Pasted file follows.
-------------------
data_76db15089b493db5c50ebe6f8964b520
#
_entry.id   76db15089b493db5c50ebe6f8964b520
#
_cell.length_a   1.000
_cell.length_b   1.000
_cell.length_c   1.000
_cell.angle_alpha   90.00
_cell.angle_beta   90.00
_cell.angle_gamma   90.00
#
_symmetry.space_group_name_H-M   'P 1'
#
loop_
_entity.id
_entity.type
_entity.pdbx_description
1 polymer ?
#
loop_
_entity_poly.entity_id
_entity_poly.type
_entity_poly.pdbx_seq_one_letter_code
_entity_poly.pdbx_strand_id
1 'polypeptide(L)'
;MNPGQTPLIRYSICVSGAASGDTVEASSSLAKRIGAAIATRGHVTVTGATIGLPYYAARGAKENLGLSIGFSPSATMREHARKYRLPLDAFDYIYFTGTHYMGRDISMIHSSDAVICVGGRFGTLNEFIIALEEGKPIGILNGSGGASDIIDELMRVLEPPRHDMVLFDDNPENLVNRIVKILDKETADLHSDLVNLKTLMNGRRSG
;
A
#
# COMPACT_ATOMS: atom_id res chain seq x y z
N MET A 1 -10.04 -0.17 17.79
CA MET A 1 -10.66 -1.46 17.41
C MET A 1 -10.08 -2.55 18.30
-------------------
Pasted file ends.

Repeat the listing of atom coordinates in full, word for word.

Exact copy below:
data_76db15089b493db5c50ebe6f8964b520
#
_entry.id   76db15089b493db5c50ebe6f8964b520
#
_cell.length_a   1.000
_cell.length_b   1.000
_cell.length_c   1.000
_cell.angle_alpha   90.00
_cell.angle_beta   90.00
_cell.angle_gamma   90.00
#
_symmetry.space_group_name_H-M   'P 1'
#
loop_
_entity.id
_entity.type
_entity.pdbx_description
1 polymer ?
#
loop_
_entity_poly.entity_id
_entity_poly.type
_entity_poly.pdbx_seq_one_letter_code
_entity_poly.pdbx_strand_id
1 'polypeptide(L)'
;MNPGQTPLIRYSICVSGAASGDTVEASSSLAKRIGAAIATRGHVTVTGATIGLPYYAARGAKENLGLSIGFSPSATMREHARKYRLPLDAFDYIYFTGTHYMGRDISMIHSSDAVICVGGRFGTLNEFIIALEEGKPIGILNGSGGASDIIDELMRVLEPPRHDMVLFDDNPENLVNRIVKILDKETADLHSDLVNLKTLMNGRRSG
;
A
#
# COMPACT_ATOMS: atom_id res chain seq x y z
N MET A 1 -10.04 -0.17 17.79
CA MET A 1 -10.66 -1.46 17.41
C MET A 1 -10.08 -2.55 18.30